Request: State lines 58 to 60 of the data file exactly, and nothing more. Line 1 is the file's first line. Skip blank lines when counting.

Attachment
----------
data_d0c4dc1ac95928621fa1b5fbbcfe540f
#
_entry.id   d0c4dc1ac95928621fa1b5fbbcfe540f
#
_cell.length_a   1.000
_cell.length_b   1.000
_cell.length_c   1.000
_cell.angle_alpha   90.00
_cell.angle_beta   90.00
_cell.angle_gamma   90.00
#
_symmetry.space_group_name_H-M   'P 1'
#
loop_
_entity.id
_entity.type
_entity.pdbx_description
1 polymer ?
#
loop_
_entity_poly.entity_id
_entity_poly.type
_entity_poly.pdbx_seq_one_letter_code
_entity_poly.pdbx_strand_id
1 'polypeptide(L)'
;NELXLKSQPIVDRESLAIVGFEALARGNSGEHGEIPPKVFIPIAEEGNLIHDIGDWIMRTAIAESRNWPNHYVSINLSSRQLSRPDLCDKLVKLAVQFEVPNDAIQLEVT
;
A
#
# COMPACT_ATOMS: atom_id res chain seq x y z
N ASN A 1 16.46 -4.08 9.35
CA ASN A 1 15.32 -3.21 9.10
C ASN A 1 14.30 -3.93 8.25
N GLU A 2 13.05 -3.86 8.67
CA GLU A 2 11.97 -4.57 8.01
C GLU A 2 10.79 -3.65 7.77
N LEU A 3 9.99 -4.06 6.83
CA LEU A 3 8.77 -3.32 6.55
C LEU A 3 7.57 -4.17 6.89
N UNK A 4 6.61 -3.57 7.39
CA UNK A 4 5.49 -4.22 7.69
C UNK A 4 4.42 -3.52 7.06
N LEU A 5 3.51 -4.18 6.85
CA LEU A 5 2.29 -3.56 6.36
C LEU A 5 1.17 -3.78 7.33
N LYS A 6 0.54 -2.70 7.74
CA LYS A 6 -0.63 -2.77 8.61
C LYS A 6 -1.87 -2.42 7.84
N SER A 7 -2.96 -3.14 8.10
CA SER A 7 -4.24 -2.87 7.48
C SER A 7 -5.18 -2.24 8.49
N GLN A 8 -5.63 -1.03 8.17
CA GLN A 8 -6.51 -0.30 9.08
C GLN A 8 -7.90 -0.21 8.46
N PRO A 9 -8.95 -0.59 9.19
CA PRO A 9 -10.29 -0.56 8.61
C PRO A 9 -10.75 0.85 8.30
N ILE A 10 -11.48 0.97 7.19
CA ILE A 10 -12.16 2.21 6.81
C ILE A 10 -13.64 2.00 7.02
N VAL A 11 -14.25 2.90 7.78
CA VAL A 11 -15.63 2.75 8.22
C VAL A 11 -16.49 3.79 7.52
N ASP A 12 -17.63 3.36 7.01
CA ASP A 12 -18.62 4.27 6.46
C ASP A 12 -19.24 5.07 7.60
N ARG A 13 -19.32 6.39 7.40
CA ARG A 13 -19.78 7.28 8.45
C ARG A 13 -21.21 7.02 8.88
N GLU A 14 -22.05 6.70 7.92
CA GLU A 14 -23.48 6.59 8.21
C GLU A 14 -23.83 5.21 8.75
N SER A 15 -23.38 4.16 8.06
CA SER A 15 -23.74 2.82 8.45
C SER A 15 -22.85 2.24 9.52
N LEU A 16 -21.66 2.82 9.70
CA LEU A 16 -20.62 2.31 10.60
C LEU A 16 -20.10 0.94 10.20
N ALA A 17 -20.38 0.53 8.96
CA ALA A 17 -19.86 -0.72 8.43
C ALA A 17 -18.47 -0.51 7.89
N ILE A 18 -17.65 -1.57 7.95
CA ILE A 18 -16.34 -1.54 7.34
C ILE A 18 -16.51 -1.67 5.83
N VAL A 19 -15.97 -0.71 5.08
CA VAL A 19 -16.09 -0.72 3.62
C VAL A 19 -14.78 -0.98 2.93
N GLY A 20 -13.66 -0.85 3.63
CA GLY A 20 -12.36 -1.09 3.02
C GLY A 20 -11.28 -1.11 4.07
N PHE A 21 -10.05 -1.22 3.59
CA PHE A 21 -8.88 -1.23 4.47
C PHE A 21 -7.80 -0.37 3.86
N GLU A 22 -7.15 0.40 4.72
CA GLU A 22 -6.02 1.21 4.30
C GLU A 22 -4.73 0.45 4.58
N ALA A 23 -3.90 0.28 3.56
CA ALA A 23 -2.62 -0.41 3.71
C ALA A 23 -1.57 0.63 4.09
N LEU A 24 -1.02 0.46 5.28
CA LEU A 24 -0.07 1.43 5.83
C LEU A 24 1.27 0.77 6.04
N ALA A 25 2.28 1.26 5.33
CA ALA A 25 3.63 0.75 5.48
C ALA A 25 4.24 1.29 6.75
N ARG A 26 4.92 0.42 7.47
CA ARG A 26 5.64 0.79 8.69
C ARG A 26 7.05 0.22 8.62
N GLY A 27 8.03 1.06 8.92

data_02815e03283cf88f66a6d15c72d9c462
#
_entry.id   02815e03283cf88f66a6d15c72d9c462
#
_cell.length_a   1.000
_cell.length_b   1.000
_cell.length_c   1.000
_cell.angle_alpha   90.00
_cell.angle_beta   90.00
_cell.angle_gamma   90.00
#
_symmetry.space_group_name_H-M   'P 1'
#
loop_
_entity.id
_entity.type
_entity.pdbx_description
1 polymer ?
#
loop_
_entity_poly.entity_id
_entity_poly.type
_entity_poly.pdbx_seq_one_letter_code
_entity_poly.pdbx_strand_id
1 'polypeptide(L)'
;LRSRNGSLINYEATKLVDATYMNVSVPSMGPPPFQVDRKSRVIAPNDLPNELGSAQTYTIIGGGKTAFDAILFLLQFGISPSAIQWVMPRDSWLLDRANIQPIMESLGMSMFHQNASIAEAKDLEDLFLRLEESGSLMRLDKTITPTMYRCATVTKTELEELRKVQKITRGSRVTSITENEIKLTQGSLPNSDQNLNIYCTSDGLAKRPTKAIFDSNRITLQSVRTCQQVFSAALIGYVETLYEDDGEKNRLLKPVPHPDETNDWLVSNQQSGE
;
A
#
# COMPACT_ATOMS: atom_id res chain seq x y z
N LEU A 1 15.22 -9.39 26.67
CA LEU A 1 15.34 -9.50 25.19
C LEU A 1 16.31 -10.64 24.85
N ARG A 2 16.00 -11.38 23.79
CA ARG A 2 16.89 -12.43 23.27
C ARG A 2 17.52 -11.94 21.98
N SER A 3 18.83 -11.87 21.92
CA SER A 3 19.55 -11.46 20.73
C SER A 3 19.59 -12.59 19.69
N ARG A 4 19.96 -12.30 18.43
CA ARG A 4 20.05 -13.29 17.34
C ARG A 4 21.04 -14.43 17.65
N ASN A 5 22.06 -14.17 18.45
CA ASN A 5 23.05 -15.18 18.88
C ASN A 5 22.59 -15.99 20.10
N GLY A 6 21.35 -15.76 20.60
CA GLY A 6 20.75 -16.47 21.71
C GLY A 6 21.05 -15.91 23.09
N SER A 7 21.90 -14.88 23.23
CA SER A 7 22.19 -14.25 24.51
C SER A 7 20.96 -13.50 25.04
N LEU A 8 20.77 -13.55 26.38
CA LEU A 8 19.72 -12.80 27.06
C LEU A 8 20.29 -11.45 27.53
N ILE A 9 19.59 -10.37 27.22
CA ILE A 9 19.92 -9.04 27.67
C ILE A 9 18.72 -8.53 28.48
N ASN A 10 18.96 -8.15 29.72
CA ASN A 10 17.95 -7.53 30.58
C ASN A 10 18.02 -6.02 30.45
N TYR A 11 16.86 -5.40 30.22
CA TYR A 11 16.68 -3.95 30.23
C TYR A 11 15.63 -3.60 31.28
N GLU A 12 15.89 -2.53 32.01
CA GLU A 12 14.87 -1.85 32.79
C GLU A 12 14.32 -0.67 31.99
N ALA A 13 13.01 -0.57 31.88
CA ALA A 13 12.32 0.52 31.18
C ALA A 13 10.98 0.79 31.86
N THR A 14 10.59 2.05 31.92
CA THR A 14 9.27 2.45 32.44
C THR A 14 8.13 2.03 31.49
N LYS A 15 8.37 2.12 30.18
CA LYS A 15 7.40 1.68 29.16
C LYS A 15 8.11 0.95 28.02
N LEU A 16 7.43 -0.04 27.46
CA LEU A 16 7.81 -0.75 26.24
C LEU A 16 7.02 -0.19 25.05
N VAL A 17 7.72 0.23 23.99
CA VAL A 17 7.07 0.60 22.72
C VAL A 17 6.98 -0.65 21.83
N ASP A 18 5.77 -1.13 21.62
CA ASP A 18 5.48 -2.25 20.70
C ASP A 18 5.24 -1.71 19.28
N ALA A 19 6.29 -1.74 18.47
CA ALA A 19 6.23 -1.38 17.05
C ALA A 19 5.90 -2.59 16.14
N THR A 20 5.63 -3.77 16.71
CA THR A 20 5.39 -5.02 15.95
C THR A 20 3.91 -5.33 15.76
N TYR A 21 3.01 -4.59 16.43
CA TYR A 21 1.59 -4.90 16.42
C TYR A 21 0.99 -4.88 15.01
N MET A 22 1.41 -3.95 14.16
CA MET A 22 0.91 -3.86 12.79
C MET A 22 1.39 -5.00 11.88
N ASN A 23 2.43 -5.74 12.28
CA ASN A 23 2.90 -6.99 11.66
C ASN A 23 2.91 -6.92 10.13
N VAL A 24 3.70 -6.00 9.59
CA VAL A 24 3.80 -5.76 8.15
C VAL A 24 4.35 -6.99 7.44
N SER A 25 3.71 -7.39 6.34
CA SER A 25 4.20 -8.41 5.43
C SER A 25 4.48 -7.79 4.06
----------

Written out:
N ILE A 10 -11.48 0.97 7.19
CA ILE A 10 -12.16 2.21 6.81
C ILE A 10 -13.64 2.00 7.02